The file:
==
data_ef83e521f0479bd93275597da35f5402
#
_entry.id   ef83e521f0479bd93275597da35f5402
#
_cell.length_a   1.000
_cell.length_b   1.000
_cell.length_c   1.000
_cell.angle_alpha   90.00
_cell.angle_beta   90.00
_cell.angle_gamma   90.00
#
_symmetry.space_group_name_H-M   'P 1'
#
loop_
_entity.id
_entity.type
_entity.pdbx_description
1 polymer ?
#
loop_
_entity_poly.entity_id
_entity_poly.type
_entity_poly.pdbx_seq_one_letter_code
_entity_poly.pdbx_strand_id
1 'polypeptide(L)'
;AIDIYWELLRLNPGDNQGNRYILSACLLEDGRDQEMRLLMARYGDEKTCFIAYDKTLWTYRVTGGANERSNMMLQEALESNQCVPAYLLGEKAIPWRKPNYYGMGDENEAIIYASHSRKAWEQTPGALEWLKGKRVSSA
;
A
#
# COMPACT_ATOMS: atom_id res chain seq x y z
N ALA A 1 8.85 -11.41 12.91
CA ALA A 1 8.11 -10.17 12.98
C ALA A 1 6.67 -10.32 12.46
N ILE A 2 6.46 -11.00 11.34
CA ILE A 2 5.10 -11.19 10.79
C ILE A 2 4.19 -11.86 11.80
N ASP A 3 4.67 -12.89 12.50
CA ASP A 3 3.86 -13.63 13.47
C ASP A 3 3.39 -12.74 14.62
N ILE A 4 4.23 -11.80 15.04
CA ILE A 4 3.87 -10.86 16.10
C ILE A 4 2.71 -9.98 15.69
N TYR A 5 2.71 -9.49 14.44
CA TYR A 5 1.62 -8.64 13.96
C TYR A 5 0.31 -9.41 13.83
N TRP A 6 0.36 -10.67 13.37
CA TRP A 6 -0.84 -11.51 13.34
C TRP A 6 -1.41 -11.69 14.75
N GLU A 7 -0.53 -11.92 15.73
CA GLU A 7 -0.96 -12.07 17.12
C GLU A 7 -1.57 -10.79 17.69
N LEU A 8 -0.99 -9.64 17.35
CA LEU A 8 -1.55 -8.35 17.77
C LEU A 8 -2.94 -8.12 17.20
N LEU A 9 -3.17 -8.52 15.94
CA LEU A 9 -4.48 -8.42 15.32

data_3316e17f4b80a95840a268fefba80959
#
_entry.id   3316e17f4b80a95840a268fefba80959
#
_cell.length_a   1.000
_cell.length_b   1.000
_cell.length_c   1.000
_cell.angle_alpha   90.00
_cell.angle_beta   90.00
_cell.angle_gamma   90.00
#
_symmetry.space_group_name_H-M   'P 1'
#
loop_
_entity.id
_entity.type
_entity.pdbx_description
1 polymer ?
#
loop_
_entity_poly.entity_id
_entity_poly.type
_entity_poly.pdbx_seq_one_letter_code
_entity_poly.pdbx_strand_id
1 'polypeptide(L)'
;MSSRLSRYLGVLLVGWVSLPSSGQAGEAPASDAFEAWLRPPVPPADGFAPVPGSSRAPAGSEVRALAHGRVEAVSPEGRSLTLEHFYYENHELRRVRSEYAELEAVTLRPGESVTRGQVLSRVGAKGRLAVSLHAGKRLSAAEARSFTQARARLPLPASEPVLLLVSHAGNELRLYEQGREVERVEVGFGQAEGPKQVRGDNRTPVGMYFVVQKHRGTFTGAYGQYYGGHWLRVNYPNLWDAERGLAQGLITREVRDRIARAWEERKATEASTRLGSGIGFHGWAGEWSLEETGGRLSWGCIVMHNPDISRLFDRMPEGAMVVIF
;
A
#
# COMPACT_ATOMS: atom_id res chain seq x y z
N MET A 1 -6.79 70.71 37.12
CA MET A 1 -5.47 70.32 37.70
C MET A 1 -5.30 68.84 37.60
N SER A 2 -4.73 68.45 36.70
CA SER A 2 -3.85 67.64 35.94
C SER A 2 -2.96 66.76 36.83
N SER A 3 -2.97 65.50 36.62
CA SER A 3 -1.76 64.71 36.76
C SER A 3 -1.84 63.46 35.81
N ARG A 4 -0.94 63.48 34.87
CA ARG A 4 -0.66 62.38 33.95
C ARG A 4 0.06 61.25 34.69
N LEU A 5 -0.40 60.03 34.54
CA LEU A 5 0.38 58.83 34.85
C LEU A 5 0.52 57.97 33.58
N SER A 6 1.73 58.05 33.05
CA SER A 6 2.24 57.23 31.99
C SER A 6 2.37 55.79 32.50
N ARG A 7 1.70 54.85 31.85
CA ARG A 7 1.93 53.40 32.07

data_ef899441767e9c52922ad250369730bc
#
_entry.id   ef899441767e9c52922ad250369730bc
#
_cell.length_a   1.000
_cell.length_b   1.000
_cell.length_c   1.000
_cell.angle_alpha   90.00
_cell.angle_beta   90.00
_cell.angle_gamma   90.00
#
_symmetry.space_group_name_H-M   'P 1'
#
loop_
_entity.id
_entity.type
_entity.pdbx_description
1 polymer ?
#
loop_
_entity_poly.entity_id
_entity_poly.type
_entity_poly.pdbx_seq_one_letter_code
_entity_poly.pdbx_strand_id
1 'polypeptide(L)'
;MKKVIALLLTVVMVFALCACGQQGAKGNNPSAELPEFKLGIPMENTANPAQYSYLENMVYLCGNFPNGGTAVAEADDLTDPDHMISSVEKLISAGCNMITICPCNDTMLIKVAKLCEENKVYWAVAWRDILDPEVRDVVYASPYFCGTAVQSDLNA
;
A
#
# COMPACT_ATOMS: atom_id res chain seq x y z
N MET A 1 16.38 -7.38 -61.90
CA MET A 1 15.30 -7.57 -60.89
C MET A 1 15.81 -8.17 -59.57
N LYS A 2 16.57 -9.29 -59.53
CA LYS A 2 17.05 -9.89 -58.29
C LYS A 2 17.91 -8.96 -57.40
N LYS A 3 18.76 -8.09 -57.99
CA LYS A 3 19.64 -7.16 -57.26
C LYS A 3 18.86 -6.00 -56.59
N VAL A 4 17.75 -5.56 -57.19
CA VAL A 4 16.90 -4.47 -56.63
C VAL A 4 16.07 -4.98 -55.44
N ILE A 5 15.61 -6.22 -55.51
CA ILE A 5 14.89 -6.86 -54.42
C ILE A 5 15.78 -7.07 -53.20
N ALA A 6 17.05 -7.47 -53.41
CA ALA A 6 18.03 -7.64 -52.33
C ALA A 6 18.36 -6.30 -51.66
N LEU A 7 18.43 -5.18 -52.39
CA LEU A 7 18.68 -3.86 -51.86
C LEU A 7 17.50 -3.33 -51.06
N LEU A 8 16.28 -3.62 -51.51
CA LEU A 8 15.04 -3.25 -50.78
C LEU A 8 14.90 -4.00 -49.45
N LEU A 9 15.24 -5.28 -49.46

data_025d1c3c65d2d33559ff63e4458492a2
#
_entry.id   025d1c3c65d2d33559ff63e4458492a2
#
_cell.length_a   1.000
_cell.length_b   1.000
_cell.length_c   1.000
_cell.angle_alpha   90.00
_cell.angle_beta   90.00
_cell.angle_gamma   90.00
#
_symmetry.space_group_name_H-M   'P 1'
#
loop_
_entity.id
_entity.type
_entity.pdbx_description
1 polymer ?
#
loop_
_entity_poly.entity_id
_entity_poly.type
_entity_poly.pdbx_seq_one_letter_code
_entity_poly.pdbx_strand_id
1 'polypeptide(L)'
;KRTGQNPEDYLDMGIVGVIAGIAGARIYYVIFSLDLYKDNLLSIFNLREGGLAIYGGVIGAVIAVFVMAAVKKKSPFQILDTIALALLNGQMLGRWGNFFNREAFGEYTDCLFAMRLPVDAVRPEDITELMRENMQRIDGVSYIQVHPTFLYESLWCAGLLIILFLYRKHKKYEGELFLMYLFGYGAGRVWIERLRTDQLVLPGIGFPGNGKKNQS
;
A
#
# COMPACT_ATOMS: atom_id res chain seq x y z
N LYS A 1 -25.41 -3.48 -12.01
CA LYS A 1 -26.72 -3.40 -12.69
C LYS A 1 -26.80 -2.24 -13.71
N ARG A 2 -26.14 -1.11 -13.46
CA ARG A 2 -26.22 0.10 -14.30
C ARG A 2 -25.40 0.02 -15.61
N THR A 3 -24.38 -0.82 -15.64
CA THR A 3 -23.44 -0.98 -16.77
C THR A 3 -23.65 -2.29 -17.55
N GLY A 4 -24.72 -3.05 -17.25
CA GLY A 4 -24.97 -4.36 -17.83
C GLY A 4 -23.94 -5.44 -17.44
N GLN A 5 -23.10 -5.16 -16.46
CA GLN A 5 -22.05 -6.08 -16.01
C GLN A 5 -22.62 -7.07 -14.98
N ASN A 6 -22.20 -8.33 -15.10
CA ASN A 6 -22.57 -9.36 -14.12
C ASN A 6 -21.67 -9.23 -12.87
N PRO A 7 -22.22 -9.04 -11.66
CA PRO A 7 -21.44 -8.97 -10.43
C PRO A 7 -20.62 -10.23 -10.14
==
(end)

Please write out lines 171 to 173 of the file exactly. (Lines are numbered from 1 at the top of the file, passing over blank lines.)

_cell.angle_gamma   90.00
#
_symmetry.space_group_name_H-M   'P 1'